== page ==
No significant differences were noted in the amplitude and latencies between the right and left ears for the responses procured using all the stimuli conditions. This finding is in agreement with other studies on cervical, ocular, and masseter VEMPs obtained using chirp stimuli [21, 24, 38]. The current study also revealed the presence of an increased interpeak interval in the mVEMP responses recorded using 500 Hz NB CE-chirps compared to other stimuli conditions. This could be attributed to the rise-fall time of the stimuli. Chirps tend to have a comparatively shorter rise time than clicks and tone bursts. Rise time is said to have a crucial effect on the amplitude and the latency of the onset peaks of the VEMP [39, 40]. Thus, it is very well observed in our study that the 500 Hz NB CE-chirps with the shortest rise time have elicited P1 latency much earlier compared to the other two stimuli. The presence of early P1 has given rise to an increased interpeak interval on implementing 500 Hz NB CE-chirps. These findings of the interpeak intervals obtained using the three stimuli conditions are on par with another study, where they compared the cVEMP responses obtained using chirps, clicks, and tone burst stimuli. Moreover, VEMPs are usually sensitive to the variations in the stimuli acceleration with time [39].

Even though the mean asymmetry ratio obtained using clicks was higher, there was an evident increase in the range of asymmetry ratio elicited using 500 Hz NB CE-chirps. A similar finding was reported by another research study, where there was a larger inter-individual dispersion of the asymmetry ratio obtained between the two ears using 500 Hz NB CE-chirps to elicit ocular VEMP [25]. Moreover, they reported such dispersion with tone burst stimuli too. This finding was attributed to the variation that could happen due to the differences in the electrode montage. The greater the distance between the reference and the active electrodes, the better the amplitude with lesser Interaural asymmetry, as it would significantly diminish the reference contamination during the recording of the muscle potential [25]. This finding can also be comparable with the current study as the size of the muscle potential of mVEMP is similar to that of oVEMP. Moreover, the distance between the active and the reference electrodes is lesser in both mVEMP and oVEMP when compared to cVEMP. Thus, in the case of our study, the more extensive range of Interaural asymmetry could be due to the shorter interelectrode distance and smaller muscle potentials.

Summary and conclusions

The present study has inferred that the 500 Hz NB CE-chirps elicit peaks with shorter latencies and larger amplitudes and, thus, are said to be a better acoustic stimulus in eliciting mVEMP responses. As the amplitude of the peaks obtained using chirps is larger, fewer sweeps would be sufficient to elicit reliable mVEMP responses and distinguish the actual peaks from the baseline. This would be beneficial while testing subjects sensitive to louder sounds. Future studies can explore whether the trend of amplitude and latencies across the three stimuli conditions differ among the clinical populations, which would provide a deeper insight regarding the neural excitation patterns with respect to different stimuli in such individuals. Also, the test-retest reliability of the masseter VEMP should be checked in healthy and clinical population for all three (click, tone burst and chirp) stimuli.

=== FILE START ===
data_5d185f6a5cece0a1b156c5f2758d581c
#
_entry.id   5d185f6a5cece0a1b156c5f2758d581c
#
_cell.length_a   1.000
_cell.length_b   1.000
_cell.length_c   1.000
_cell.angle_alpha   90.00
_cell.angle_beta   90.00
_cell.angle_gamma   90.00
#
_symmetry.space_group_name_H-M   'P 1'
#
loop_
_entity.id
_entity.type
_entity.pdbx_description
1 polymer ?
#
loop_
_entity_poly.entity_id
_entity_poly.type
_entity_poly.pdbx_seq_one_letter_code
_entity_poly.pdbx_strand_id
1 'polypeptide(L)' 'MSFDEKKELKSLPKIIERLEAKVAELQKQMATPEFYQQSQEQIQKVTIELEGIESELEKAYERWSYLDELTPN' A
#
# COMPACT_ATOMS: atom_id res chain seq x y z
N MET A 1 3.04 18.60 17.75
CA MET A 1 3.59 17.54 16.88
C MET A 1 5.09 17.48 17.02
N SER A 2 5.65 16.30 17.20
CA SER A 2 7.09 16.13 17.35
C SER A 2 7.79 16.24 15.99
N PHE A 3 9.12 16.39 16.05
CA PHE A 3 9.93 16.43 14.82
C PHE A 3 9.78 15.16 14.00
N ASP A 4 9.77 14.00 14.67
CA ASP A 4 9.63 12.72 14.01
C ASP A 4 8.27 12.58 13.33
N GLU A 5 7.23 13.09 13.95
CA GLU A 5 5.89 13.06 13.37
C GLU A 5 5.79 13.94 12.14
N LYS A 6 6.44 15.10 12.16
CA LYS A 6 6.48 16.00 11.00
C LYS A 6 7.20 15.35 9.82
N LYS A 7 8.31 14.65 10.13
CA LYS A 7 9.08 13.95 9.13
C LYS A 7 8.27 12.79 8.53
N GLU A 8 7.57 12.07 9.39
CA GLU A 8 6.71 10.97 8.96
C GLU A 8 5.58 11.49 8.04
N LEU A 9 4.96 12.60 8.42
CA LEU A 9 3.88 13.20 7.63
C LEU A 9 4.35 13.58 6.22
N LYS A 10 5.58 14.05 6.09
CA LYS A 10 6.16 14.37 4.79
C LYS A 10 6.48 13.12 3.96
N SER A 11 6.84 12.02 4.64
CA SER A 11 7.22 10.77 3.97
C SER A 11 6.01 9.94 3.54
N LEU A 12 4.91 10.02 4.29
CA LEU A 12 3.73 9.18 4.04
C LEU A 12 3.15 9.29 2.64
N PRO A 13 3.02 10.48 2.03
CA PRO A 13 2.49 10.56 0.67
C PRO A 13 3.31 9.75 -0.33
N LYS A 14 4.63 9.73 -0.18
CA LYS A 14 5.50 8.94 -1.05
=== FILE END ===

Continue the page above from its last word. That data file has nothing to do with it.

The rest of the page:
Availability of data and materials

The dataset generated or analyzed during the current study are not publicly available due to confidentiality but are available from the corresponding author upon reasonable request.

Abbreviations

mVEMP:

Masseter vestibular-evoked myogenic potentials

oVEMP:

Ocular vestibular-evoked myogenic potentials

cVEMP:

Cervical vestibular-evoked myogenic potentials

EMG:

Electromyography

500 Hz NB CE-chirps:

500 Hz narrow band Claus Elberling chirps

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Acknowledgements

The authors thank the Director of AIISH, Mysuru, for granting permission to do the research paper. The authors also wish to thank HOD Audiology, AIISH, Mysuru, for permitting us to use the equipment for data collection. The author also thanks all the participants of the study for their voluntary participation.

Funding

None to declare.

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AN was involved in the data analysis and manuscript writing; VPT was involved in the data collection, statistical analysis, and writing of the report; GM was involved in the data collection and statistical analysis; SKS was involved in the design of the study, data analysis, interpretation of results, statistical analysis, and critical revision of the manuscript.

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Correspondence to Aishwarya Nagarajan.

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All procedures performed in studies involving human participants were in accordance with the ethical standards of the institutional research committee. The study was approved by the Ethical review board(AIISH ETHICS COMMITTEE FOR BIOBEHAVIOURAL RESEARCH) of the All India Institute of Speech and Hearing, Mysore, Karnataka, India (ref : No.SH/EC/SP-6/2023-24 dated 26.09.2023). The participants were informed about the entire procedure, and informed consent was obtained from all the participants.

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Nagarajan, A., Thirusangu, V.P., Mohanlal, G. et al. Optimum stimulus for eliciting masseter vestibular-evoked myogenic potential: a comparative exploration with three different acoustic stimuli. Egypt J Otolaryngol 40, 11 (2024). https://doi.org/10.1186/s43163-024-00570-z